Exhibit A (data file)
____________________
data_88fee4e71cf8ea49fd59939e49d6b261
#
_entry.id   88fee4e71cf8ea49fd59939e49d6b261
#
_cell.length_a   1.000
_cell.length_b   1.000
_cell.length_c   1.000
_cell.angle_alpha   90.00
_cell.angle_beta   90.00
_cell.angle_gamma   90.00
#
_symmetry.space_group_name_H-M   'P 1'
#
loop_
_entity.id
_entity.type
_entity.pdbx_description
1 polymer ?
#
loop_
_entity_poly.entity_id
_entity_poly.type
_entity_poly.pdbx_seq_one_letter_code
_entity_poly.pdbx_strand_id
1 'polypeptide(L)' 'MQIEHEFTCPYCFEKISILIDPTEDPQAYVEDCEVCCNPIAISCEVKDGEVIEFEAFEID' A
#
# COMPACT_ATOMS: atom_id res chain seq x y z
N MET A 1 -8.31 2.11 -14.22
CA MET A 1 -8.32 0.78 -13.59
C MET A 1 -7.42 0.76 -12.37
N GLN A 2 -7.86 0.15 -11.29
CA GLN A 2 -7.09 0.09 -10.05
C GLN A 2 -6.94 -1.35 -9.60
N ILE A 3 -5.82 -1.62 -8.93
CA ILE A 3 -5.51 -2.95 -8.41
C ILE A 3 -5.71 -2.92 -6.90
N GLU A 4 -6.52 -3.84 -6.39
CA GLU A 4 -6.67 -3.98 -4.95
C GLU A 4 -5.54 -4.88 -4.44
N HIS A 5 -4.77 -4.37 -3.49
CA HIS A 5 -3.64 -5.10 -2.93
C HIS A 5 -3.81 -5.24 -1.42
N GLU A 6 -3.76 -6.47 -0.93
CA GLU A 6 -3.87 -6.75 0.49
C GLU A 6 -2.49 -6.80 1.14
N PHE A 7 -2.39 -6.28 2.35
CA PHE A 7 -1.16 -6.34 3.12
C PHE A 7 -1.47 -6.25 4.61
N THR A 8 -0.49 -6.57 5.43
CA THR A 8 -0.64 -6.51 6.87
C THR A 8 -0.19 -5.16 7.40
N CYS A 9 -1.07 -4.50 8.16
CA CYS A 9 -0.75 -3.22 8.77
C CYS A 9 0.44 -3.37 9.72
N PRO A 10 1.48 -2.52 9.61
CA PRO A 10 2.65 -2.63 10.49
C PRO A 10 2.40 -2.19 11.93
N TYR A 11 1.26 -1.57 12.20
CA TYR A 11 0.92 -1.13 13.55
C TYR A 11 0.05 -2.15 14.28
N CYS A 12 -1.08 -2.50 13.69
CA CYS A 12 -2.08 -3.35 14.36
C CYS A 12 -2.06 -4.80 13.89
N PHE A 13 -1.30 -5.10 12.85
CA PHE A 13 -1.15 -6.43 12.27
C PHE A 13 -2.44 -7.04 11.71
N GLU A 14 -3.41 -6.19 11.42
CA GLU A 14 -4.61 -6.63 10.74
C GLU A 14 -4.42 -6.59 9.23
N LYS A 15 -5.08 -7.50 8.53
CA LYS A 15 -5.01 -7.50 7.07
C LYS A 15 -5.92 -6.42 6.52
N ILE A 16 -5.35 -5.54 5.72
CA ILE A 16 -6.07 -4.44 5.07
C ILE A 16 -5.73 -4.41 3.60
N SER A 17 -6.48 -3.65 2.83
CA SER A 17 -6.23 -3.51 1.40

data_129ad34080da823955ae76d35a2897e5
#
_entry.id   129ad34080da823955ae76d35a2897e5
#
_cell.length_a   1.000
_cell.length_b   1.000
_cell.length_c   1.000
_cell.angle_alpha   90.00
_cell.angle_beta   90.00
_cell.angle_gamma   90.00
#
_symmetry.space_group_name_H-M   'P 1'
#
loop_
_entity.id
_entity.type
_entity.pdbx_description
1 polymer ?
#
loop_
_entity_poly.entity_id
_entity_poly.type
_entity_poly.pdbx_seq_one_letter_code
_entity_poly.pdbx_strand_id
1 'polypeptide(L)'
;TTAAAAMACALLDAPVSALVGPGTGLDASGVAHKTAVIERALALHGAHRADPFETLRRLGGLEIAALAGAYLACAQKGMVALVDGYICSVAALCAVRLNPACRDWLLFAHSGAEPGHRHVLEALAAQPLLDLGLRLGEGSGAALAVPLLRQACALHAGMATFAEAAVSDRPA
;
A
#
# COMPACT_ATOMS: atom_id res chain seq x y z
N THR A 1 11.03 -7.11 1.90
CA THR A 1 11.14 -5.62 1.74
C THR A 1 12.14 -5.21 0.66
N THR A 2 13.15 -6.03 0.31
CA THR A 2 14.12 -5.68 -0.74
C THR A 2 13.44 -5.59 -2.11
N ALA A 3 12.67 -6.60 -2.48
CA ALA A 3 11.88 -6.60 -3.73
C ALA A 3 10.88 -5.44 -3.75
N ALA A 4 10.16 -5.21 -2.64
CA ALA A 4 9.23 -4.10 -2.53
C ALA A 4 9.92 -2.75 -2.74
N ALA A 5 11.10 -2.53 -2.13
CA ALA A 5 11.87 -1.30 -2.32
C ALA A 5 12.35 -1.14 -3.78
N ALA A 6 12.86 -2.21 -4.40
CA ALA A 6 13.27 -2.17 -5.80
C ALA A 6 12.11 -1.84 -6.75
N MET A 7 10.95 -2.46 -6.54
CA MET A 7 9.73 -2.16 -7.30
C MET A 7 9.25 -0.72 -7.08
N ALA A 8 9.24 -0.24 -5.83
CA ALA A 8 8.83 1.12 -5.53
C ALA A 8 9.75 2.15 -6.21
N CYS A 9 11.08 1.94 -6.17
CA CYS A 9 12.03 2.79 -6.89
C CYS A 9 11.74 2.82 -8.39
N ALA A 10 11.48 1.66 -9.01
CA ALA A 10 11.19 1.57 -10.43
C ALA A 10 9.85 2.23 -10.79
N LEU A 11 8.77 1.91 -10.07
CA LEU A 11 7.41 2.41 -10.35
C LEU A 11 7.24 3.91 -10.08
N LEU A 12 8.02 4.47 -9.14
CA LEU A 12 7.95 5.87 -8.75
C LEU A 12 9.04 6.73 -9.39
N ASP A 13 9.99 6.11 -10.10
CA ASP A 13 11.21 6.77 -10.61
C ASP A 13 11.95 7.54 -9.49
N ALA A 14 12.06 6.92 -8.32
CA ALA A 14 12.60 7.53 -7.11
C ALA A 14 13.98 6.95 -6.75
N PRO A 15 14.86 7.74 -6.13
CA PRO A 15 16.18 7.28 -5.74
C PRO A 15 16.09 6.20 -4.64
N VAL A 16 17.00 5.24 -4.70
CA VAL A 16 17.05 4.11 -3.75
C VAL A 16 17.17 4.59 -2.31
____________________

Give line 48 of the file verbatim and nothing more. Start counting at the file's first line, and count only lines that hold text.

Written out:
C PHE A 7 -1.47 -6.25 4.61